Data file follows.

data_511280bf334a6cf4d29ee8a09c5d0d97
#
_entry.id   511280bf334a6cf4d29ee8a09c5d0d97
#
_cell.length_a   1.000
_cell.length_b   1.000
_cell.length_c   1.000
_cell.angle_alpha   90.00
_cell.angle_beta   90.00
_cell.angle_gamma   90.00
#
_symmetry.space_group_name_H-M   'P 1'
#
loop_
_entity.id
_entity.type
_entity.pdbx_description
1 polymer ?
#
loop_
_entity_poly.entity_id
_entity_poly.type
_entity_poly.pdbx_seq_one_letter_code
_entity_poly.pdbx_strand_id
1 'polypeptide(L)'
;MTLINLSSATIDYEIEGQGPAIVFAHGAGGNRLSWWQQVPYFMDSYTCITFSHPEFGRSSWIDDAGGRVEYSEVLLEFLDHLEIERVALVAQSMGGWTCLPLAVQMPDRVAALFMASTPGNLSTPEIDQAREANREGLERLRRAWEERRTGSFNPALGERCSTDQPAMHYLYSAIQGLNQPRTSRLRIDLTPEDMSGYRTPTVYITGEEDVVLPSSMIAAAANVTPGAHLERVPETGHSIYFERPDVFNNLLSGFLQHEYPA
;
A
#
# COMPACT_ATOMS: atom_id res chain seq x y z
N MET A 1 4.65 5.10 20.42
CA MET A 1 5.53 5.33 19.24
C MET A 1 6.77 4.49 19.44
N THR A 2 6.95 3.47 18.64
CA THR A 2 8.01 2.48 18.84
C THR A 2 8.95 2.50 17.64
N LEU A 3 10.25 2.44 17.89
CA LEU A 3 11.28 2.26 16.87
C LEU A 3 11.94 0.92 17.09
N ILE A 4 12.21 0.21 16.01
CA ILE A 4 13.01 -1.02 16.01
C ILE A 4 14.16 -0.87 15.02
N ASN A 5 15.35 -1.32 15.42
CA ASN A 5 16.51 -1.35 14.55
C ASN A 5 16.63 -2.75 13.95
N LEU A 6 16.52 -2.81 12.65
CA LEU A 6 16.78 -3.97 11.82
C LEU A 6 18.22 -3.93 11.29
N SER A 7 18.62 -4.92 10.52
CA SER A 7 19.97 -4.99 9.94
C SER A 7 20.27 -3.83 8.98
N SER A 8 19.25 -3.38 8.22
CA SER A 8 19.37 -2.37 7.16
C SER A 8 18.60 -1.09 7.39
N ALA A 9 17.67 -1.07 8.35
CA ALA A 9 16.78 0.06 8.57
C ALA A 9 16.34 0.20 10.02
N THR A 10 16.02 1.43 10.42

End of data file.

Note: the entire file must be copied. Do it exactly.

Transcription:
data_511280bf334a6cf4d29ee8a09c5d0d97
#
_entry.id   511280bf334a6cf4d29ee8a09c5d0d97
#
_cell.length_a   1.000
_cell.length_b   1.000
_cell.length_c   1.000
_cell.angle_alpha   90.00
_cell.angle_beta   90.00
_cell.angle_gamma   90.00
#
_symmetry.space_group_name_H-M   'P 1'
#
loop_
_entity.id
_entity.type
_entity.pdbx_description
1 polymer ?
#
loop_
_entity_poly.entity_id
_entity_poly.type
_entity_poly.pdbx_seq_one_letter_code
_entity_poly.pdbx_strand_id
1 'polypeptide(L)'
;MTLINLSSATIDYEIEGQGPAIVFAHGAGGNRLSWWQQVPYFMDSYTCITFSHPEFGRSSWIDDAGGRVEYSEVLLEFLDHLEIERVALVAQSMGGWTCLPLAVQMPDRVAALFMASTPGNLSTPEIDQAREANREGLERLRRAWEERRTGSFNPALGERCSTDQPAMHYLYSAIQGLNQPRTSRLRIDLTPEDMSGYRTPTVYITGEEDVVLPSSMIAAAANVTPGAHLERVPETGHSIYFERPDVFNNLLSGFLQHEYPA
;
A
#
# COMPACT_ATOMS: atom_id res chain seq x y z
N MET A 1 4.65 5.10 20.42
CA MET A 1 5.53 5.33 19.24
C MET A 1 6.77 4.49 19.44
N THR A 2 6.95 3.47 18.64
CA THR A 2 8.01 2.48 18.84
C THR A 2 8.95 2.50 17.64
N LEU A 3 10.25 2.44 17.89
CA LEU A 3 11.28 2.26 16.87
C LEU A 3 11.94 0.92 17.09
N ILE A 4 12.21 0.21 16.01
CA ILE A 4 13.01 -1.02 16.01
C ILE A 4 14.16 -0.87 15.02
N ASN A 5 15.35 -1.32 15.42
CA ASN A 5 16.51 -1.35 14.55
C ASN A 5 16.63 -2.75 13.95
N LEU A 6 16.52 -2.81 12.65
CA LEU A 6 16.78 -3.97 11.82
C LEU A 6 18.22 -3.93 11.29
N SER A 7 18.62 -4.92 10.52
CA SER A 7 19.97 -4.99 9.94
C SER A 7 20.27 -3.83 8.98
N SER A 8 19.25 -3.38 8.22
CA SER A 8 19.37 -2.37 7.16
C SER A 8 18.60 -1.09 7.39
N ALA A 9 17.67 -1.07 8.35
CA ALA A 9 16.78 0.06 8.57
C ALA A 9 16.34 0.20 10.02
N THR A 10 16.02 1.43 10.42